Recruiting in Bulgaria, as in any overseas territory, is a significant commitment for international companies undertaking Global Expansion. Bulgaria is developing into an open, market-based upper-middle-income economy. It is moving away from traditional manufacturing and engineering into sectors such as IT, food production, energy, pharmaceuticals, real estate, chemicals, gas, and nuclear power, while further boosting its tourism market.
These areas reflect where the most significant demand for recruits exists, with employers searching for highly-skilled, multi-lingual and experienced staff with the go-ahead willingness to learn new skills to match these developing sectors. Membership of the European Union (EU) has further stimulated the employment market with free movement between its member nations, often leading mega-companies such as IBM to look for foreign recruits. This potential – and the challenges it brings – underlines why Bradford Jacobs’ global experience is indispensable for taking the smartest recruitment route into Bulgaria.
Bradford Jacobs’ benchmark platforms as a Professional Employment Organisation (PEO) have worldwide reach and include a total understanding of Bulgaria’s challenging employment market complexities. You can trust Bradford Jacobs to put the brightest talent in place for your company.
Bulgaria’s population of just under seven million showed a slight decline in the two years up to 2022, with a correspondingly small workforce of under five million. This poses challenges for companies recruiting in Bulgaria, although the effects are offset by free market access for workers from other European Union nations.
Recruitment is the first stage of making your company operational and competitive in Bulgaria. There are many complications in moving staff into the country and the complexities of obtaining work visas and permits. It is vital to know where to locate the finest candidates for your company’s expansion plans to avoid these issues.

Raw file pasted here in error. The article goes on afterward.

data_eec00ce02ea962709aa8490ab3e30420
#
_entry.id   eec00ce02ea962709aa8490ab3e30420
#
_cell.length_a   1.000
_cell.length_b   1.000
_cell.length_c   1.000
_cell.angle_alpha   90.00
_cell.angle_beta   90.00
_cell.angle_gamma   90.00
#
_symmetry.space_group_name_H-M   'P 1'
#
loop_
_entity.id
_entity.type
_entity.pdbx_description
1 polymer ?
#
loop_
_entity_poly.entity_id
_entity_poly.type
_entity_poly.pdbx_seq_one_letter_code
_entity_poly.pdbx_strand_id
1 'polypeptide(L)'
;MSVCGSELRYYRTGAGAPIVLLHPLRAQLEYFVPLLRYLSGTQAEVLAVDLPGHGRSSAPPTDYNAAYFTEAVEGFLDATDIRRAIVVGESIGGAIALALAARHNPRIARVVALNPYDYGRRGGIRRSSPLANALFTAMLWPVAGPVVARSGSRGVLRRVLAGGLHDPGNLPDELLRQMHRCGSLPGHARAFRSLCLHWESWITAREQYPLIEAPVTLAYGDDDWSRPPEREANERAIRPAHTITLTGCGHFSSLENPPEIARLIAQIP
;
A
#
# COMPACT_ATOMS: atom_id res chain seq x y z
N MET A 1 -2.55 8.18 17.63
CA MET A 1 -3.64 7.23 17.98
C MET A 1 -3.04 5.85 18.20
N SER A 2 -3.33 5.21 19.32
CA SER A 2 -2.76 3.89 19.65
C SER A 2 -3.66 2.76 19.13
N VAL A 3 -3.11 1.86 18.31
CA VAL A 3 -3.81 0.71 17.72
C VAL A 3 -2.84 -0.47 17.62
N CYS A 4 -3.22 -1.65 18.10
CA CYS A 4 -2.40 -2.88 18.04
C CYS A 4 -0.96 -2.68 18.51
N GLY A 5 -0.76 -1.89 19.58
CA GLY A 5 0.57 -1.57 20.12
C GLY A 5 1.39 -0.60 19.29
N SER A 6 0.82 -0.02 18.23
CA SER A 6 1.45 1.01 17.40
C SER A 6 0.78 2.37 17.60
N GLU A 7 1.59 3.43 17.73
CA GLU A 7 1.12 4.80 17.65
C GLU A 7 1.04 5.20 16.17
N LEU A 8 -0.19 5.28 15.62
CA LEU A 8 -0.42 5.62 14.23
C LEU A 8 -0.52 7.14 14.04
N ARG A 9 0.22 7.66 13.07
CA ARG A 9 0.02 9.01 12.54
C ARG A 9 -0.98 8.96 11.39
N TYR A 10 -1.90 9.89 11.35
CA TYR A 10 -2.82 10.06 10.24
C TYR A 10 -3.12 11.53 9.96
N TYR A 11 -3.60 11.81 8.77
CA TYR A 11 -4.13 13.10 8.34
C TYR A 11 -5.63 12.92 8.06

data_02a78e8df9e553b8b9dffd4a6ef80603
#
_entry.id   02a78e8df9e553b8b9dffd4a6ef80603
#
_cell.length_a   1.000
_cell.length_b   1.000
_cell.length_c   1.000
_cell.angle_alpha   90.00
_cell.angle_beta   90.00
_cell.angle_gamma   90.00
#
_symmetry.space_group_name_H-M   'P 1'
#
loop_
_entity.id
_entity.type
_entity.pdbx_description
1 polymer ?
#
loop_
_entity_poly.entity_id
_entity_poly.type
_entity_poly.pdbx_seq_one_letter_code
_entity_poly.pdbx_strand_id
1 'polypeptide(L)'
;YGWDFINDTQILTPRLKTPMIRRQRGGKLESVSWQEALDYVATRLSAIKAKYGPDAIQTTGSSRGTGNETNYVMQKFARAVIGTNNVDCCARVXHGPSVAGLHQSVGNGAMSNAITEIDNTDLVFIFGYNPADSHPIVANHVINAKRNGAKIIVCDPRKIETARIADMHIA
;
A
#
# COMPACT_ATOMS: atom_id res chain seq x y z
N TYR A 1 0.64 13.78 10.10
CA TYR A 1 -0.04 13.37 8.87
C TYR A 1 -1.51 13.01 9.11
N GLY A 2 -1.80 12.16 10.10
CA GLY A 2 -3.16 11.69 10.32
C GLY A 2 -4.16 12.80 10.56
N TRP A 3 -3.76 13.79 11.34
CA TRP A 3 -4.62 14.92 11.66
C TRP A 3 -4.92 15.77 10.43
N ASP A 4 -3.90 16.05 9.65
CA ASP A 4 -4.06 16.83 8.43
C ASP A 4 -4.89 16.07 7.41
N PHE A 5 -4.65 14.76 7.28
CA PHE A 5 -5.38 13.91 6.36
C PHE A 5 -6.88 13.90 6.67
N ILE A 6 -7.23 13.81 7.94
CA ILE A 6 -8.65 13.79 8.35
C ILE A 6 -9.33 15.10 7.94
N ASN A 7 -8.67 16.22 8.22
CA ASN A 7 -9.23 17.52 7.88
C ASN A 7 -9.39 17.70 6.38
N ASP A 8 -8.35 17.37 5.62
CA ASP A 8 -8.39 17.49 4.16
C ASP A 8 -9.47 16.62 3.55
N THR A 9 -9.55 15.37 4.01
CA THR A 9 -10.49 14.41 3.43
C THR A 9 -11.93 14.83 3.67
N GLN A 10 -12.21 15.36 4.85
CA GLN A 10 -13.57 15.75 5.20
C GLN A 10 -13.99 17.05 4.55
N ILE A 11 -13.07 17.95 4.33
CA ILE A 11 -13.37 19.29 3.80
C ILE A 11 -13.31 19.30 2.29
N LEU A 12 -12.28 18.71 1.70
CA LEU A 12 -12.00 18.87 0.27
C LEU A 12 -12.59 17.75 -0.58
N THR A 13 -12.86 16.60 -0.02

Once recruited, companies must consider the implications of handling payroll for their staff and deal with the revenue and social insurance authorities. To undertake these tasks, foreign companies must establish a limited liability subsidiary, known as a drujestvo s ogranichena otgovornost (OOD). The requirements and procedures include the following:
Pre-hire checks are generally initiated by the employer asking the candidate to supply a number of documents before employment can be agreed upon and before drawing up the contract. Legally-required documents when recruiting in Bulgaria include the following:
Required: Check that the potential employee satisfies work permit, residency and visa requirements.
The Labour Code is the primary legislation governing the employer-employee relationship in Bulgaria, which also establishes regulations applying to contracts.
After hiring and onboarding, employers must know other considerations detailed in the Labour Code. Minimum standards include sick leave, working hours, maternity allowances, paid vacations, termination and severance, notice periods and social insurance payments. Other rules regulate workplace discrimination. Examples include the following: